We have on the public side Ops page that members must earn Boat crew, Coxswain, boat forces or watchstander ratings to qualify for operations. And this is very true. We ask new members who think they may have an interest in operations to make arrangements for boat crew training immediately. The active duty commanders have told us they were "gigged" on a recent audit for having more than just too much overtime, but way too much overtime. Instead of being proud of their dedication, the auditors stated that it was degrading the "surge capability" of the unit. If you're on maximum 24/7 how can you say you're ready to surge - a temporary increase in tempo, assets and operations - when an emergency of national significance happens? The answer was heavier utilization of the auxiliary. We now have weekends where an auxiliary boat is on standby to be the primary callout unit should an alert be called. It decreases the Active Duty side's hours, gives the auxiliary more experience, and increase the "ready to surge" capability of both.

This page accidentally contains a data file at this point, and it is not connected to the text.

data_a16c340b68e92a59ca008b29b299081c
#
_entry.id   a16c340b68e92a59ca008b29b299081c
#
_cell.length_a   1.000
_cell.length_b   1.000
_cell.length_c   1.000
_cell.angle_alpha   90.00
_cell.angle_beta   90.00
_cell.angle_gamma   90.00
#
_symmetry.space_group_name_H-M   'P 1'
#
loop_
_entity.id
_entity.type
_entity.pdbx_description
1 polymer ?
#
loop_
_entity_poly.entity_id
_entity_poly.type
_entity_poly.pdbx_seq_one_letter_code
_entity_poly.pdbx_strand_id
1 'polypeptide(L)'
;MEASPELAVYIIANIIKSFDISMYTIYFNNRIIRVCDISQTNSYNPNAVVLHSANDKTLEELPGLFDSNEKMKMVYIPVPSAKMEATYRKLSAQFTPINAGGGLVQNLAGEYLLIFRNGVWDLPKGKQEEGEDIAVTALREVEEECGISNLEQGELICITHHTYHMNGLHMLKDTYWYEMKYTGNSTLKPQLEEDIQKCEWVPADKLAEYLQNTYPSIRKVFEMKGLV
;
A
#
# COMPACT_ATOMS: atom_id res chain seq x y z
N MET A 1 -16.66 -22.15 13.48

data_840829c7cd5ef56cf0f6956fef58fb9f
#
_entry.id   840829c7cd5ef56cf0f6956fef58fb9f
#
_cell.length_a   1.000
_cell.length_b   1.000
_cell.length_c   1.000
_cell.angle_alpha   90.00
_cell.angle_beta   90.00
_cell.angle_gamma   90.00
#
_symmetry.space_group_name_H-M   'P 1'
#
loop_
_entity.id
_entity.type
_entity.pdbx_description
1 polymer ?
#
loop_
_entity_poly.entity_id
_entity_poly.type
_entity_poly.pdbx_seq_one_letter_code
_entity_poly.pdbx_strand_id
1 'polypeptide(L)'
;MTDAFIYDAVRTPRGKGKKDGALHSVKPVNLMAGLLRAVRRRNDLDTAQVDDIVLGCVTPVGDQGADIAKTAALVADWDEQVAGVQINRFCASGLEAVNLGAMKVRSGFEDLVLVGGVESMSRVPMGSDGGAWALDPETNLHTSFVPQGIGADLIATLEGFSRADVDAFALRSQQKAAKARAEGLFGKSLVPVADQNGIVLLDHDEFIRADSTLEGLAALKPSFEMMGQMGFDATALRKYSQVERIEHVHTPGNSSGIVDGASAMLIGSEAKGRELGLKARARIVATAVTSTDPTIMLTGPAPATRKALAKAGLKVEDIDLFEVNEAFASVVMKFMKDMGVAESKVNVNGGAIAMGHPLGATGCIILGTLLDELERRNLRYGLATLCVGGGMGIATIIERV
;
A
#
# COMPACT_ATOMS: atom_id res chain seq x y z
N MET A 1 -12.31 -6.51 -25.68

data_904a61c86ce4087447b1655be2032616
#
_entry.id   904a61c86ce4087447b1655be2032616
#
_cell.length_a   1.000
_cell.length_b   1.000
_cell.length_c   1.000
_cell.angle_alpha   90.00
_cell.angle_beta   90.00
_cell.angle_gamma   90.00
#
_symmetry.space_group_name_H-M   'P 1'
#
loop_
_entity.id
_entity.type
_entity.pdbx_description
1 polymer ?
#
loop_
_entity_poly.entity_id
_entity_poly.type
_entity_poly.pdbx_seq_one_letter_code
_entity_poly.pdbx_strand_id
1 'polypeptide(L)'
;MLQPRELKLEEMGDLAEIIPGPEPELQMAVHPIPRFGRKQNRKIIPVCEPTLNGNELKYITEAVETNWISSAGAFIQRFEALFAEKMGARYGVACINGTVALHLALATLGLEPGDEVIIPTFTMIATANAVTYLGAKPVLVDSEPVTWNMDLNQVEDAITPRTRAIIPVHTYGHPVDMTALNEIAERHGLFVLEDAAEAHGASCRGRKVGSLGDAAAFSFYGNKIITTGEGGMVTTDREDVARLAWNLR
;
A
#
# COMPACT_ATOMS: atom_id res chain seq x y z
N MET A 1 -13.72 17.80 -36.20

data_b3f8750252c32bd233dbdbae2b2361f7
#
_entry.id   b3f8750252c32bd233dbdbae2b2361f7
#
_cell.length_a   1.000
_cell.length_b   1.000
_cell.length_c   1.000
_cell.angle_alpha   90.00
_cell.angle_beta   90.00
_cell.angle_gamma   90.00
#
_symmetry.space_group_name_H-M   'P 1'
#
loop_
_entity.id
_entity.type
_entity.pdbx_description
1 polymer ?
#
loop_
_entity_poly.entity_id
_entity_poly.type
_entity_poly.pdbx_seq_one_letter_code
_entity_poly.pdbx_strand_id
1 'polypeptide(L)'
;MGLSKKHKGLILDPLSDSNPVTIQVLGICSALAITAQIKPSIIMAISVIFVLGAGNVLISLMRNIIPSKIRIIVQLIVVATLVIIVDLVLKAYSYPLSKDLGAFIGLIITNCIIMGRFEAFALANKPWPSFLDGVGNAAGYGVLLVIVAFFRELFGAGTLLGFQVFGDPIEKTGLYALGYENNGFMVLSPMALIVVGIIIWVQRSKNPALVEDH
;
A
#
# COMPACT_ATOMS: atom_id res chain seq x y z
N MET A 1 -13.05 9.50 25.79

But as stated on the surface ops page, an authorized patrol of the Coast Guard has minimum crew standards that must be met or the patrol canceled. We have several boat crew that were promoted to coxswain, and have lost a few to transfers, retirement or not keeping current. If your interests lie in a different area, that's fine. The auxiliary has many programs and opportunities to be of service. But for those new members interested in on the water activities, we need certified boat crew desperately. We have a lot - but can always use more to replace natural attrition. Patrol members are trained in various elements of boat handling and navigation, as well as search and rescue. Or members can train in watchstander roles to augment Active Duty forces on Cutters, small boat operations, or shore bases.
"Team Coast Guard"